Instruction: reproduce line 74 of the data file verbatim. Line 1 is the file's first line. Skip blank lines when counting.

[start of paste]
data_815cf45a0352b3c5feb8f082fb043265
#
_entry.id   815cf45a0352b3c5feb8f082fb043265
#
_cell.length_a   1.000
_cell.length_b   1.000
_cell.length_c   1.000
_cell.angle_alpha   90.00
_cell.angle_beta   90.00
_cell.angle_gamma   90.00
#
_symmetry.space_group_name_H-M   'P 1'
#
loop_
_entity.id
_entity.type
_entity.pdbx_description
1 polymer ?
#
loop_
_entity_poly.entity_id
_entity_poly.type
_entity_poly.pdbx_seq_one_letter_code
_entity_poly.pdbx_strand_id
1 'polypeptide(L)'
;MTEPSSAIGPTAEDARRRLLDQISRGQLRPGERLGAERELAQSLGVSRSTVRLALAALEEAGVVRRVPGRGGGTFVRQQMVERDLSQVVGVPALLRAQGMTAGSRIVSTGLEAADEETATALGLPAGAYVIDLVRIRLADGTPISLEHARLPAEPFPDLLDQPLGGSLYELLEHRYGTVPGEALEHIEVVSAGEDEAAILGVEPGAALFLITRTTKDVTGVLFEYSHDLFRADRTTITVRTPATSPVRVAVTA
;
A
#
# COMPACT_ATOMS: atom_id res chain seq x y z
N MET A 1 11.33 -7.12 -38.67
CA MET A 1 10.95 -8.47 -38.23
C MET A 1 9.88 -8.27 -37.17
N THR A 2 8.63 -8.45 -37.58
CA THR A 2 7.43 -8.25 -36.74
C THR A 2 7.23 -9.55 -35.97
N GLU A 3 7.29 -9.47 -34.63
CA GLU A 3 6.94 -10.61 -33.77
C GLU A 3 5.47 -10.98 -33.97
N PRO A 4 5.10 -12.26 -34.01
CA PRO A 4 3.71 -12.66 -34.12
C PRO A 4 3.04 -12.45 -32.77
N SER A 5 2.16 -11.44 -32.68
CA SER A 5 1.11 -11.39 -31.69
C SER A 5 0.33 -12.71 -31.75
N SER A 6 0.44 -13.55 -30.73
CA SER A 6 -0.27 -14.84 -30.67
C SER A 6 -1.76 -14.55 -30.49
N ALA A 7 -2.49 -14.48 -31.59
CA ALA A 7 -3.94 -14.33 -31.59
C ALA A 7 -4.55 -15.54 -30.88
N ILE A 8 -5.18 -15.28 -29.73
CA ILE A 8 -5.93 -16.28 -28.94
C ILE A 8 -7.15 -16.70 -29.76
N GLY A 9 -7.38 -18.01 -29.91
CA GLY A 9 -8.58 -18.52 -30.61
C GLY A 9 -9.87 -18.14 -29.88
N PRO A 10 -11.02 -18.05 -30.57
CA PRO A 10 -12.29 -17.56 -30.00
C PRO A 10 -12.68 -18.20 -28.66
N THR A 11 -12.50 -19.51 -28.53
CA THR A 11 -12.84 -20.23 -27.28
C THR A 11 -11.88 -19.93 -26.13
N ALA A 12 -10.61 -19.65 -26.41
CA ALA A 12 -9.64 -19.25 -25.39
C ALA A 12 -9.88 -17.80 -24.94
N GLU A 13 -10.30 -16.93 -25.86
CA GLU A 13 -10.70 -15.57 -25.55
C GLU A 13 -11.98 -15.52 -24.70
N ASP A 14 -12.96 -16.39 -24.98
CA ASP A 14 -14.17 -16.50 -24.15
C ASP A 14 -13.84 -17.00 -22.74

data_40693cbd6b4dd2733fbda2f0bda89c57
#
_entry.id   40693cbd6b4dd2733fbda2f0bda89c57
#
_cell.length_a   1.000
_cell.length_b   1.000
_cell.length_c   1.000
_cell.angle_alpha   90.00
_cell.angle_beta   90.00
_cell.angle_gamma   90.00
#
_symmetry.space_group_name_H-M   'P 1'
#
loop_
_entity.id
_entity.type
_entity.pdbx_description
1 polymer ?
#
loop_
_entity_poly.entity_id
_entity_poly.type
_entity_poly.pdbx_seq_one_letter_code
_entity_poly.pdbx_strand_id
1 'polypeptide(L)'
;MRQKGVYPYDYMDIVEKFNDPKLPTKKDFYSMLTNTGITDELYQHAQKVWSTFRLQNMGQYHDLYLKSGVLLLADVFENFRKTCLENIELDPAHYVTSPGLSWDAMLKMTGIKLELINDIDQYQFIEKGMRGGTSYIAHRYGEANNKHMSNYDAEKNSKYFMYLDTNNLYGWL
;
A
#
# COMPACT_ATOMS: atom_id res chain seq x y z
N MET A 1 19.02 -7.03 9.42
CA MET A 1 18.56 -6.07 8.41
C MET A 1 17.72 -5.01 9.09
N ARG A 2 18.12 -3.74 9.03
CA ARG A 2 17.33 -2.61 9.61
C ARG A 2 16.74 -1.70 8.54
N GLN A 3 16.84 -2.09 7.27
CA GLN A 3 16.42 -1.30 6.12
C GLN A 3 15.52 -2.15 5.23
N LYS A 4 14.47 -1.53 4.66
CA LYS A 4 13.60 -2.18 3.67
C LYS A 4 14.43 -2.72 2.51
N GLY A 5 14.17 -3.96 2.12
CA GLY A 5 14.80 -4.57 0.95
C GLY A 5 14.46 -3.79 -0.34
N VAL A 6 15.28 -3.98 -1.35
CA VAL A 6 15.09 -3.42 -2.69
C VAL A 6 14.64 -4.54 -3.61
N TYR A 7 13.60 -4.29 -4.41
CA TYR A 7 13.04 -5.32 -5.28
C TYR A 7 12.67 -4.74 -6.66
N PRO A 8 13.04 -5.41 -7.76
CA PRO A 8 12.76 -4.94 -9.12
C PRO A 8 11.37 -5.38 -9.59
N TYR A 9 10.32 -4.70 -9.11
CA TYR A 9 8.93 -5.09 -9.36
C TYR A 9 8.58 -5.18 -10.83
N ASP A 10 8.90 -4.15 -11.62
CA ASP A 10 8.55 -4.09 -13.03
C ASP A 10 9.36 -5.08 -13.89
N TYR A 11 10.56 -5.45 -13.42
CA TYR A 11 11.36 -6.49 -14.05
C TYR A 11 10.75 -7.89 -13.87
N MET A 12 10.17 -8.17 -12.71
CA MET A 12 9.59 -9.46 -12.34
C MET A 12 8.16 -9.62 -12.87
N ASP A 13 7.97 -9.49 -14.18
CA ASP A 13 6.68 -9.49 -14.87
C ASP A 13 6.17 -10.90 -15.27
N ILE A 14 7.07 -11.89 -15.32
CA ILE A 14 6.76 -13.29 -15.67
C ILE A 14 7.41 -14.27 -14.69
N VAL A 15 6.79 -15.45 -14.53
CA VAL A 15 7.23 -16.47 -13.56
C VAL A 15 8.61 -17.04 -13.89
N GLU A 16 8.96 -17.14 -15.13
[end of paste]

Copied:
#